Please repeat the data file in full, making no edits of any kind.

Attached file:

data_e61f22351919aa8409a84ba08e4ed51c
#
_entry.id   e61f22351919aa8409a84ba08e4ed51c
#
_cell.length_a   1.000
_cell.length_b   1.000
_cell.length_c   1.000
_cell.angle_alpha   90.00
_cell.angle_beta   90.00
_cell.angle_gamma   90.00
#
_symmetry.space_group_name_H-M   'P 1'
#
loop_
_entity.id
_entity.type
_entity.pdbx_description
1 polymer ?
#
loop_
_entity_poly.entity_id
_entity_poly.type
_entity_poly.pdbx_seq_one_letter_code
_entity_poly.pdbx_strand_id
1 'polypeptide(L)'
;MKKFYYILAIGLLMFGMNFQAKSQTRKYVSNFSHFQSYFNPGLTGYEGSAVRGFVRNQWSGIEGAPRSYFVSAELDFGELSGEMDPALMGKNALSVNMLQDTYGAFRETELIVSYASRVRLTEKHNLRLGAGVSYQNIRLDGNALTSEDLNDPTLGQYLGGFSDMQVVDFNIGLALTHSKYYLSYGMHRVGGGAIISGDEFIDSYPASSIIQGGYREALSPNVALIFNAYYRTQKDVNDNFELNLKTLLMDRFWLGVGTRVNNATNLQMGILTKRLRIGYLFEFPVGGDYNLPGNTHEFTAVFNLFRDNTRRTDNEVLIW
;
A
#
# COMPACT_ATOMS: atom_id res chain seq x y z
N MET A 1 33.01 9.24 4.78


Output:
data_e61f22351919aa8409a84ba08e4ed51c
#
_entry.id   e61f22351919aa8409a84ba08e4ed51c
#
_cell.length_a   1.000
_cell.length_b   1.000
_cell.length_c   1.000
_cell.angle_alpha   90.00
_cell.angle_beta   90.00
_cell.angle_gamma   90.00
#
_symmetry.space_group_name_H-M   'P 1'
#
loop_
_entity.id
_entity.type
_entity.pdbx_description
1 polymer ?
#
loop_
_entity_poly.entity_id
_entity_poly.type
_entity_poly.pdbx_seq_one_letter_code
_entity_poly.pdbx_strand_id
1 'polypeptide(L)'
;MKKFYYILAIGLLMFGMNFQAKSQTRKYVSNFSHFQSYFNPGLTGYEGSAVRGFVRNQWSGIEGAPRSYFVSAELDFGELSGEMDPALMGKNALSVNMLQDTYGAFRETELIVSYASRVRLTEKHNLRLGAGVSYQNIRLDGNALTSEDLNDPTLGQYLGGFSDMQVVDFNIGLALTHSKYYLSYGMHRVGGGAIISGDEFIDSYPASSIIQGGYREALSPNVALIFNAYYRTQKDVNDNFELNLKTLLMDRFWLGVGTRVNNATNLQMGILTKRLRIGYLFEFPVGGDYNLPGNTHEFTAVFNLFRDNTRRTDNEVLIW
;
A
#
# COMPACT_ATOMS: atom_id res chain seq x y z
N MET A 1 33.01 9.24 4.78